In Remembrance of Fr Gerry Byrne
3rd Jun 2021
“We can only be a team if we care for one another.”Fr. Gerry Byrne 16.02.1953 – 26.05.2020
Last Thursday we held a First Anniversary Mass in memory of Fr. Gerry Byrne, our esteemed hospital Chaplain of long standing. Fr. Gerry passed away last May after 34 years of dedication to our hospital community. The service was led by Bishop Eamonn Walsh, a close friend of Fr. Gerry, whose memories of him spoke to us all in his homily.
Fr. Gerry started his hospital chaplaincy at Blackrock Clinic in 1986 just as the hospital opened. A handful of us have careers spanning back to that year, with clear memories of welcoming the first patients and the launching of a great history. The new Blackrock Clinic was a purpose-built state of the art private hospital and an innovation in Irish healthcare; an exciting venture for the burgeoning teams of healthcare workers, including myself and the young hospital chaplain.
Fr Gerry quickly established his role as the pastoral face of Blackrock Clinic. His warm welcome became familiar to all comers. We have travelled a long road together since that time.
The Family of Blackrock Clinic
“Primarily we support patients, visitors and staff, by listening to the words, the body language and the silences”. Burton M., ‘Health and Social Care Chaplaincy Journal’, 2019. This is a definition of the role of a hospital chaplain, a spiritual pillar complementing the clinical side of a patient’s stay for a holistic package of care.
Priestly ministry, the support of patients, their family, and relatives; these are the ubiquitous tasks which go with the position. Fr. Gerry was conscientious in observing these duties, furthering them, and making each uniquely his own. The healthcare ‘family’ of the hospital too had a friend in Fr. Gerry, who seemed to be part of the framework. Many generations of this family have gratefully turned to him, in distress, grief, or with some life event to celebrate, or even just to chat. Fr. Gerry assumed the roles of our support, celebrant, and confident. As Bishop Eamonn quoted him: “We can only be a team if we care for one another”.
Authenticity & Empathy
Fr. Gerry had physical tribulations of his own – his “cross to bear”. As a young man he had known what it was like to be a patient, enduring a long-term hospital stay himself. He was also diagnosed at an early age with Multiple Sclerosis, which began to manifest during the start of his ministry. He came to terms with a future incorporating this potentially degenerative condition. One of these ‘terms’ was to apply the learning from his personal experiences generously for the benefit of his pastoral community. His work was invariably imbued with a prejudice-free empathy. Perhaps the thing that inspired us most about him was the authenticity of this empathy, for every individual, at all levels.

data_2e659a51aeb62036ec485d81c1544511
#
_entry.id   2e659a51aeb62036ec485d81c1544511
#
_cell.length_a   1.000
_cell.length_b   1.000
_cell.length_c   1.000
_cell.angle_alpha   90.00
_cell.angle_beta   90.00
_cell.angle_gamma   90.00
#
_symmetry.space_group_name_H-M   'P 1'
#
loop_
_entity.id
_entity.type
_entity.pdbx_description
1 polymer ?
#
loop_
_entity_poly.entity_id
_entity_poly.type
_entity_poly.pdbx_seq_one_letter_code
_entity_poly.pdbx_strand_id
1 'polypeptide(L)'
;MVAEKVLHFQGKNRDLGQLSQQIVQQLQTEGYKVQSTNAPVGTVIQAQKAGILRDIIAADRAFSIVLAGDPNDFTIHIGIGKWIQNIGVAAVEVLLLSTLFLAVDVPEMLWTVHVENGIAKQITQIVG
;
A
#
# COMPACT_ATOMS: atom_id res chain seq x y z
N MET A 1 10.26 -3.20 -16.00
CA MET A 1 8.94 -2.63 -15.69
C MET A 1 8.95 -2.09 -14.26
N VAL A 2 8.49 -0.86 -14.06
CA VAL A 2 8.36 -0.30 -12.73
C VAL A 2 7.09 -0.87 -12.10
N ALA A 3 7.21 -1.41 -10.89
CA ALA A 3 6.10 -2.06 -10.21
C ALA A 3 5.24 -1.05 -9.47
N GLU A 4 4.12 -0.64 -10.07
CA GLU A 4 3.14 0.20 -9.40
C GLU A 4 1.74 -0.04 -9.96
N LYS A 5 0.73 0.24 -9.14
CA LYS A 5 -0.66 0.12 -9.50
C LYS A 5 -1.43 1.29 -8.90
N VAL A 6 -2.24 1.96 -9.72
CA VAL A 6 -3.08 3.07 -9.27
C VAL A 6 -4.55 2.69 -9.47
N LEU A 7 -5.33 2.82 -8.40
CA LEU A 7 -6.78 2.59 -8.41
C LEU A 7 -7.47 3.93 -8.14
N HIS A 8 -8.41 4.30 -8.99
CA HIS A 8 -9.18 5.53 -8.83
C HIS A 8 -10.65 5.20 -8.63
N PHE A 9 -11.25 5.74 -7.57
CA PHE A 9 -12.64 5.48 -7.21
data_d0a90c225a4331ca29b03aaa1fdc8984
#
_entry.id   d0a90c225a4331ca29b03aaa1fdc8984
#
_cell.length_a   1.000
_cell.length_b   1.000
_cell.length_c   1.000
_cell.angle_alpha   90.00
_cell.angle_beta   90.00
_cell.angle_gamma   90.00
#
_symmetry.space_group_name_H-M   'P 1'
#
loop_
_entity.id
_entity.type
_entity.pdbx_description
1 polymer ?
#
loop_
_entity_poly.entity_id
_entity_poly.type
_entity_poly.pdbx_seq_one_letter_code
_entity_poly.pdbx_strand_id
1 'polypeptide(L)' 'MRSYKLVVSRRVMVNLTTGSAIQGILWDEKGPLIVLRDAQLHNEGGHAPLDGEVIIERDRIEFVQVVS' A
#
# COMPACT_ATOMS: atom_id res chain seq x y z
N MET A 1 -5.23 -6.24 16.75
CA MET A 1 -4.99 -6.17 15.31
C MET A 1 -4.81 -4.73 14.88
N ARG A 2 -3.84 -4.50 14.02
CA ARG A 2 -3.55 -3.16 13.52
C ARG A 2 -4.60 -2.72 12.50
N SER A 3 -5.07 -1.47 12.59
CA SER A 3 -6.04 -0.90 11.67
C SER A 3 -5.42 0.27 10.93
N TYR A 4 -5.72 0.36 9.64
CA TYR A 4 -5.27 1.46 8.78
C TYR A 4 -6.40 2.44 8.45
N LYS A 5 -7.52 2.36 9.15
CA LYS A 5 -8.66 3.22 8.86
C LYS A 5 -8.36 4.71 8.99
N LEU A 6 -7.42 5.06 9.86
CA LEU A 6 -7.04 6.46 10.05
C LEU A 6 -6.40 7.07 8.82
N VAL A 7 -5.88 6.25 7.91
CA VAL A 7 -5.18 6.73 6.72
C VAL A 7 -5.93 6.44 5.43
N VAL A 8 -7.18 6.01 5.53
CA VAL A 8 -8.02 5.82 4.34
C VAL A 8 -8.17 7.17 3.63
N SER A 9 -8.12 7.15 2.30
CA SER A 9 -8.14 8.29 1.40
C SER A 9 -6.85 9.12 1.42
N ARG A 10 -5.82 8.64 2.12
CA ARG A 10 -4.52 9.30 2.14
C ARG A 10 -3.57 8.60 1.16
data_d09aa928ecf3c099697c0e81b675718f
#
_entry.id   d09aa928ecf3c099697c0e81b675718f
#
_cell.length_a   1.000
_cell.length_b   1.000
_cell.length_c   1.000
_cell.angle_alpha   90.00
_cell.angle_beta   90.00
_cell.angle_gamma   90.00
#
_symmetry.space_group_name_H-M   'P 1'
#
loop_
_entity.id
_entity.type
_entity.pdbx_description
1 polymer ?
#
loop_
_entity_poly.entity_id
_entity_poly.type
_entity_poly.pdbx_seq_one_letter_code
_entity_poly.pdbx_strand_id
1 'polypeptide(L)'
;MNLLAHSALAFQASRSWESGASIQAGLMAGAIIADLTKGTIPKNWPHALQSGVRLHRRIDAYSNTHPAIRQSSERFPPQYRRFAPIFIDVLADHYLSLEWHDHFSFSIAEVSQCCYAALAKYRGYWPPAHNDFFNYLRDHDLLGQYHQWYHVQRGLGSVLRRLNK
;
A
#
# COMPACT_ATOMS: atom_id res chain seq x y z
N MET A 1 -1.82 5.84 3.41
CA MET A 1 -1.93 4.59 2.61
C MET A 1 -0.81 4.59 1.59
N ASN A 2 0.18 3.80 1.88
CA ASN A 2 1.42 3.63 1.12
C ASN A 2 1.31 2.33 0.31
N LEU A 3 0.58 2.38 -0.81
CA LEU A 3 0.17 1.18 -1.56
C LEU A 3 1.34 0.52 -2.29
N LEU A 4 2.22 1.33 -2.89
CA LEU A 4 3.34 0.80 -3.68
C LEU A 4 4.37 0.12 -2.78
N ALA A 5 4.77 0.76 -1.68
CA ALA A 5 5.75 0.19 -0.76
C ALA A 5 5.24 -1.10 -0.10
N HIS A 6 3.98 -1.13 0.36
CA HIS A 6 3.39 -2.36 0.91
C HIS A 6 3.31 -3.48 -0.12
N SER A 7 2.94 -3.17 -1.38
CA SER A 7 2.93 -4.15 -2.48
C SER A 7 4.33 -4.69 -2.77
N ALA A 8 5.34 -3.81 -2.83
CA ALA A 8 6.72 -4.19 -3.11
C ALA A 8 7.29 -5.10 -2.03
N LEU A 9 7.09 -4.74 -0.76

Fr. Gerry exuded a gentle diplomacy, with an ability to maintain calm communication through the stresses of ill health. In those existential moments of critical hospital care, which might last minutes or weeks, to have the support of his pastoral friendship, aimed so keenly and compassionately at the human condition, was an immense gift.
Some wonderful things have been said regarding Fr. Gerry. The Bishops and fellow Priests of the Dublin Archdiocese, his friends, and those of us touched by him, have never been shy of recognising this self-effacing hospital chaplain. His wit, empathy and broadminded humanity made him a good subject. Borrowing a few phrases from the messages posted on our digital channels where we live streamed his First Anniversary Mass, I can conclude that Fr. Gerry is popularly remembered as: a ‘very special … thoughtful man’ of ‘good humour … a devoted priest’ and ‘a lovely man with a big heart’. ‘With a kind word for everybody’ he will be ‘remembered with gratitude’ and leaves us ‘enlightened’ by having known him.
Fr. Gerry guided us spiritually with his pastoral care for 34 years. We can be grateful that he chose us.